Grants & Funding | News
Challenge Calls on K-12 Students To Develop Environmental Solutions
The 2012 Siemens We Can Change the World Challenge is now accepting submissions. The competition calls on students in kindergarten through high school to develop environmental solutions for their schools, homes, and communities for a chance to win prizes for themselves and grants for their schools.
The challenge--put on by the National Science Teachers Association, the College Board, Discovery Education, and the Siemens Foundation--calls on K-12 school students to identify, explore, and research an environmental issue in their community and come up with recommendations for addressing the issue. For the challenge, the students work in teams and compete with other students across the United States. Almost 18,000 students participated in the challenge last year, according to organizers.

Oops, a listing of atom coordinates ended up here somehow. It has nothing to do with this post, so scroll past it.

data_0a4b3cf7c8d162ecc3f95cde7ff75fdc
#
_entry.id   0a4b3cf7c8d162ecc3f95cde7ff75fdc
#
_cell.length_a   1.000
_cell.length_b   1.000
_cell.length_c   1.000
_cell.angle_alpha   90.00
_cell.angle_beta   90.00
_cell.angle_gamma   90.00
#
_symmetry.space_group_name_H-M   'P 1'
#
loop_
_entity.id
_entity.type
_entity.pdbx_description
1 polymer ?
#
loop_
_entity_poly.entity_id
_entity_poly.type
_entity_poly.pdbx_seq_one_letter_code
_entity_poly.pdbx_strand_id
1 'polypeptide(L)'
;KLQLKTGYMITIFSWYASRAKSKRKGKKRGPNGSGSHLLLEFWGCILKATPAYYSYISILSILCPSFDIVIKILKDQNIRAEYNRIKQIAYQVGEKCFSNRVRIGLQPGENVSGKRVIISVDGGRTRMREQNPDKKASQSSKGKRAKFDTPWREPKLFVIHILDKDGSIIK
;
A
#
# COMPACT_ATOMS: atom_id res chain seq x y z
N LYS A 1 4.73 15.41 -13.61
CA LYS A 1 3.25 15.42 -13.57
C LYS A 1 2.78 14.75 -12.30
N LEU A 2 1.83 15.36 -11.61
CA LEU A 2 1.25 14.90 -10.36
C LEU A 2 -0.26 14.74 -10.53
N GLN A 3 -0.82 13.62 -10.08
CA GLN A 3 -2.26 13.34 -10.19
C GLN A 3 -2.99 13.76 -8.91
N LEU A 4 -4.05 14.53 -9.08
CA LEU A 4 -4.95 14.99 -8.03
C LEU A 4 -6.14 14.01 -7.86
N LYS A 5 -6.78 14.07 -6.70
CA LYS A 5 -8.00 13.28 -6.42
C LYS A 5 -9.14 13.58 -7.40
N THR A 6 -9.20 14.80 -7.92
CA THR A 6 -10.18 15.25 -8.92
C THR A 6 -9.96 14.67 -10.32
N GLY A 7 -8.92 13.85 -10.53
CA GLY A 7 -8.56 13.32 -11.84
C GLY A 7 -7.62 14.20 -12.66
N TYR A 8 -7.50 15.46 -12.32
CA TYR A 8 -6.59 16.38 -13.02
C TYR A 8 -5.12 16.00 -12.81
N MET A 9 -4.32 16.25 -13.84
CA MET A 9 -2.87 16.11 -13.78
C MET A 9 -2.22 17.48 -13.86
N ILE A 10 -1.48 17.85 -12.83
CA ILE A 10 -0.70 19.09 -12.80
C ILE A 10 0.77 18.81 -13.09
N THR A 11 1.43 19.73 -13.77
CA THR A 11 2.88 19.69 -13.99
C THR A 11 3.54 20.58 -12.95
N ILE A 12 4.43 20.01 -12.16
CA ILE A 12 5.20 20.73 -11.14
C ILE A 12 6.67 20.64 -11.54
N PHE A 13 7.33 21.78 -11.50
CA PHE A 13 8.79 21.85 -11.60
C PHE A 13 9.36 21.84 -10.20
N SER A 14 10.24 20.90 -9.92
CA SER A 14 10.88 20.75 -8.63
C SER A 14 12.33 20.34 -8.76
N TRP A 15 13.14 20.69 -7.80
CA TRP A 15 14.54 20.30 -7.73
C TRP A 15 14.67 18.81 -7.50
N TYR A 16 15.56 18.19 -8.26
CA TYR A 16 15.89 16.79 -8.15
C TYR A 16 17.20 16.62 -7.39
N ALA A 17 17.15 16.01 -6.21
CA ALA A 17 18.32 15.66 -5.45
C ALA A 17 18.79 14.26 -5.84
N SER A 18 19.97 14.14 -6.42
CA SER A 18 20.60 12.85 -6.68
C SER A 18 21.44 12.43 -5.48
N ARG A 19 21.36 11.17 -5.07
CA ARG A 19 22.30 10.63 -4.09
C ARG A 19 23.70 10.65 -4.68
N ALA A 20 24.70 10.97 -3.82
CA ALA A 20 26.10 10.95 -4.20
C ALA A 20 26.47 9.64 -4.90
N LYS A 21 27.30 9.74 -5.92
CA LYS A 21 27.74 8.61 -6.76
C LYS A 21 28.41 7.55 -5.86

Team prizes for the challenge include scholarships, school grants, travel expenses, and a "green prize pack." Scholarships, which are shared among team members, include $50,000 for first place, $25,000 for second place, and $10,000 for third place.
First- through third-place winners will also receive prizes for their schools and mentors, including grants of up to $5,000, NSTA membership, registration at the NSTA conference, and hotel stay for two nights at the conference.
Up to 51 smaller state finalist prizes will also be awarded. Prizes for this year's competition will total more than $250,000, according to organizers.
The deadline for entries is March 15. State finalists will be announced May 1; winners will be announced May 15. Further information can be found on the We Can Change the World portal.
About the Author
David Nagel is editorial director of 1105 Media's Education Technology Group and editor-in-chief of THE Journal and STEAM Universe. A 29-year publishing veteran, Nagel has led or contributed to dozens of technology, art and business publications.
He can be reached at [email protected]. You can also connect with him on LinkedIn at or follow him on Twitter at @THEDavidNagel (K-12) or @CampusTechDave (higher education).